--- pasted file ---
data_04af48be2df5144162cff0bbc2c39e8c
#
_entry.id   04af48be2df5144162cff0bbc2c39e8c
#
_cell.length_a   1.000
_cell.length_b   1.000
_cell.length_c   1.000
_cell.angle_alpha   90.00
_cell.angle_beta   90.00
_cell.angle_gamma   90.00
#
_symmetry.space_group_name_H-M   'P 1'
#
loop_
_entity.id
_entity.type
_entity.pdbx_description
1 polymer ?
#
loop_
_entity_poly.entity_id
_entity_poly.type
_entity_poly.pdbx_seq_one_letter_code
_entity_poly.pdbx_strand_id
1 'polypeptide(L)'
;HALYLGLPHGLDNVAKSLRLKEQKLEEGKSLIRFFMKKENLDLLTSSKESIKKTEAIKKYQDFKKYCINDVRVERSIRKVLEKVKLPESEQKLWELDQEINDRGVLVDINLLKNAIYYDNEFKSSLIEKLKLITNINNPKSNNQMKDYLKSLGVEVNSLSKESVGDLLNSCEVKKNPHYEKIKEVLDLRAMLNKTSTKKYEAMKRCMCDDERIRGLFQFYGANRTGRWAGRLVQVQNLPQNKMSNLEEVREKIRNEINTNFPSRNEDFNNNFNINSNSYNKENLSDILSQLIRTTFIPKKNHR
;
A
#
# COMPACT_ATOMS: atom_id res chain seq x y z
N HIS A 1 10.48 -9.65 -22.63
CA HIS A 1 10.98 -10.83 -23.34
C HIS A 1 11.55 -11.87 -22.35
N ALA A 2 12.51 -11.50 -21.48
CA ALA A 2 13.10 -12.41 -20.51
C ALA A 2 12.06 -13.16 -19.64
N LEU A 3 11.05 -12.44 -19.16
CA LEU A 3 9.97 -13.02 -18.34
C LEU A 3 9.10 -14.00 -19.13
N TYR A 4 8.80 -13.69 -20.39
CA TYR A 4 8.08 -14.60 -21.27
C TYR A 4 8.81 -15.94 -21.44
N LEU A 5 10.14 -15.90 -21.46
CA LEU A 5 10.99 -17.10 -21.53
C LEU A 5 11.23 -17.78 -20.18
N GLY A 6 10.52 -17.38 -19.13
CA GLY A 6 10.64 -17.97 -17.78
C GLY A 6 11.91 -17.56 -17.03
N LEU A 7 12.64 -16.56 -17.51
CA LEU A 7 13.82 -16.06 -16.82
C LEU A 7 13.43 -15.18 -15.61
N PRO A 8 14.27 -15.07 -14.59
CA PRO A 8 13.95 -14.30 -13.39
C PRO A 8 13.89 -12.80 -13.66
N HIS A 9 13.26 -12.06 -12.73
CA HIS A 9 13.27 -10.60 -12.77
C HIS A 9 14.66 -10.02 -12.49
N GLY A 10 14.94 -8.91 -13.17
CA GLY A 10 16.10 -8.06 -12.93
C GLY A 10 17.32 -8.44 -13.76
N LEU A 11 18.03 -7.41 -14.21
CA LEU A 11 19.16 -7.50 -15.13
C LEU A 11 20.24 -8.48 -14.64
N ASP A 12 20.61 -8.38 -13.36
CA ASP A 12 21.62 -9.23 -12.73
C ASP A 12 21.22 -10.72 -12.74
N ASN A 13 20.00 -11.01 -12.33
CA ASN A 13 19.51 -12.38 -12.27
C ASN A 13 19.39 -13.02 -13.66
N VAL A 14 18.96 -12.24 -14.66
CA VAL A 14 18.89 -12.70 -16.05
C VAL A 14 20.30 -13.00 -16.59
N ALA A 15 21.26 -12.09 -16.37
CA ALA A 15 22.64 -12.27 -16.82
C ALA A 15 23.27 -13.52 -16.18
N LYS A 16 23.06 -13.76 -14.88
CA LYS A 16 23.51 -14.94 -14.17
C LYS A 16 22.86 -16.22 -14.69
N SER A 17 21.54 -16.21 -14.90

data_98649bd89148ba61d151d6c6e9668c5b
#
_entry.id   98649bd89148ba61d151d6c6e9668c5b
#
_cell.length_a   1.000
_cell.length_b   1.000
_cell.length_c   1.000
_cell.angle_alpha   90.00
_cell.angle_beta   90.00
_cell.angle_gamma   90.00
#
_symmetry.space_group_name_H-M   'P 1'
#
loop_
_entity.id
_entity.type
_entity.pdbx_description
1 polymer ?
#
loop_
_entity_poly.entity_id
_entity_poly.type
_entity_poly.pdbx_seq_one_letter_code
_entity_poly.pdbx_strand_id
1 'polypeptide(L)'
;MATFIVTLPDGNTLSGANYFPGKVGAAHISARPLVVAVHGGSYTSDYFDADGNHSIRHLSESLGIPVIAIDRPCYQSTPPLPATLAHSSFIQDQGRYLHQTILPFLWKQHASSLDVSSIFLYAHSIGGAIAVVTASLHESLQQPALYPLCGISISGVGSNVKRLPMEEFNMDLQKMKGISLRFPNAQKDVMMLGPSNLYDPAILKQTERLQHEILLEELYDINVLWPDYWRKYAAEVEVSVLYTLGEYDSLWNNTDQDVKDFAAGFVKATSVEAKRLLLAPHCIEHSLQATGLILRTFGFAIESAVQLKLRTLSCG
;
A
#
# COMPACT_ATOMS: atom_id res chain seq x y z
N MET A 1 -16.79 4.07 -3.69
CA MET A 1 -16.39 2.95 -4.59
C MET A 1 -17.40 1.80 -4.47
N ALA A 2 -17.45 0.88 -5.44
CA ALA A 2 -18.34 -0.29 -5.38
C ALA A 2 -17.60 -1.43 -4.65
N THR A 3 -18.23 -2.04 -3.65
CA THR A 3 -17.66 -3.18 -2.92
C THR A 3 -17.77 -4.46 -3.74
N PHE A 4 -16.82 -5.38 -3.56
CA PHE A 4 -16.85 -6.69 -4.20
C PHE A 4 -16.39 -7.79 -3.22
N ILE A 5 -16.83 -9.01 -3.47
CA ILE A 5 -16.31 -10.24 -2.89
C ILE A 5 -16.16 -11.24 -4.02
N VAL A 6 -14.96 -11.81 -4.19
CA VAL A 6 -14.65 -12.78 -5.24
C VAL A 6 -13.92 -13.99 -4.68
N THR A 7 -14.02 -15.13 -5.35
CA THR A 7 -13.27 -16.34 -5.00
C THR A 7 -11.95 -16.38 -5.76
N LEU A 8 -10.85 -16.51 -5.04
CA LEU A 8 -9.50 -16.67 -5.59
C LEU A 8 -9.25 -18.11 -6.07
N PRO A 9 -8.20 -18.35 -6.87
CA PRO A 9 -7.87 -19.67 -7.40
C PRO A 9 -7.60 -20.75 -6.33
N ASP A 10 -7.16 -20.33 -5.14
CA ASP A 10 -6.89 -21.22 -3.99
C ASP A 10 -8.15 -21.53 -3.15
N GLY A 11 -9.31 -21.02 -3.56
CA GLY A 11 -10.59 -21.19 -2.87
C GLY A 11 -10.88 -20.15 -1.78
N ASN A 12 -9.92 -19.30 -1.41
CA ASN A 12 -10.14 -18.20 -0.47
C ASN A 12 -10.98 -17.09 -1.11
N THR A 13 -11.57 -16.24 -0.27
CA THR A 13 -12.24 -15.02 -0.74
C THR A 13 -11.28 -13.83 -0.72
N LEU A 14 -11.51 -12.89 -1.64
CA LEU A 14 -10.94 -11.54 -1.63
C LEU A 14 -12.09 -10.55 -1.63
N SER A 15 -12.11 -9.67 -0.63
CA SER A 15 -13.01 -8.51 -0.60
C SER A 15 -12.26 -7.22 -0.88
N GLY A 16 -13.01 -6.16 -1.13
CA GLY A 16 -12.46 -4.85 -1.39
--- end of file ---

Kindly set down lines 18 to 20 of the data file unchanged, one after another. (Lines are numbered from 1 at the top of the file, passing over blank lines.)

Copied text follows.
1 polymer ?
#
loop_